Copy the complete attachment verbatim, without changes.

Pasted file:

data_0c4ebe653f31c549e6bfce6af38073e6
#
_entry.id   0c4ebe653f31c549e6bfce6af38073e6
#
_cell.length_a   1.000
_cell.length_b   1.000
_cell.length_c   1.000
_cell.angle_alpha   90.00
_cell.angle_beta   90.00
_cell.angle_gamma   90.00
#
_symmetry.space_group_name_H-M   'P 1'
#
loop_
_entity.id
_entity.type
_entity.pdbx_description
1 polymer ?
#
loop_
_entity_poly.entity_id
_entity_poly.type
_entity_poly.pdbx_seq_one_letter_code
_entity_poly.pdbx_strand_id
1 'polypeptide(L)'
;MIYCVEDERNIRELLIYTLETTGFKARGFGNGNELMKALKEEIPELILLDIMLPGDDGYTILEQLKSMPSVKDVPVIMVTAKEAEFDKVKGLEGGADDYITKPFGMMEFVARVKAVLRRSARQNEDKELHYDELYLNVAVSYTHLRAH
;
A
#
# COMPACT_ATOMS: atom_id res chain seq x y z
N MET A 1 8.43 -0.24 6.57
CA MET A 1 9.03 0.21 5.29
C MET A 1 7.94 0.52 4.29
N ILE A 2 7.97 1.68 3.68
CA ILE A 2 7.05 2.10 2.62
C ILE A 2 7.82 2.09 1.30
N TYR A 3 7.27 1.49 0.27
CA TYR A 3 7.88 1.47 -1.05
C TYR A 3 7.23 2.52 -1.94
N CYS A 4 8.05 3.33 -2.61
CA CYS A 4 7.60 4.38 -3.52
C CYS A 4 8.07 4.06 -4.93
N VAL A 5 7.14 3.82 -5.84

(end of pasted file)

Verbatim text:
data_0c4ebe653f31c549e6bfce6af38073e6
#
_entry.id   0c4ebe653f31c549e6bfce6af38073e6
#
_cell.length_a   1.000
_cell.length_b   1.000
_cell.length_c   1.000
_cell.angle_alpha   90.00
_cell.angle_beta   90.00
_cell.angle_gamma   90.00
#
_symmetry.space_group_name_H-M   'P 1'
#
loop_
_entity.id
_entity.type
_entity.pdbx_description
1 polymer ?
#
loop_
_entity_poly.entity_id
_entity_poly.type
_entity_poly.pdbx_seq_one_letter_code
_entity_poly.pdbx_strand_id
1 'polypeptide(L)'
;MIYCVEDERNIRELLIYTLETTGFKARGFGNGNELMKALKEEIPELILLDIMLPGDDGYTILEQLKSMPSVKDVPVIMVTAKEAEFDKVKGLEGGADDYITKPFGMMEFVARVKAVLRRSARQNEDKELHYDELYLNVAVSYTHLRAH
;
A
#
# COMPACT_ATOMS: atom_id res chain seq x y z
N MET A 1 8.43 -0.24 6.57
CA MET A 1 9.03 0.21 5.29
C MET A 1 7.94 0.52 4.29
N ILE A 2 7.97 1.68 3.68
CA ILE A 2 7.05 2.10 2.62
C ILE A 2 7.82 2.09 1.30
N TYR A 3 7.27 1.49 0.27
CA TYR A 3 7.88 1.47 -1.05
C TYR A 3 7.23 2.52 -1.94
N CYS A 4 8.05 3.33 -2.61
CA CYS A 4 7.60 4.38 -3.52
C CYS A 4 8.07 4.06 -4.93
N VAL A 5 7.14 3.82 -5.84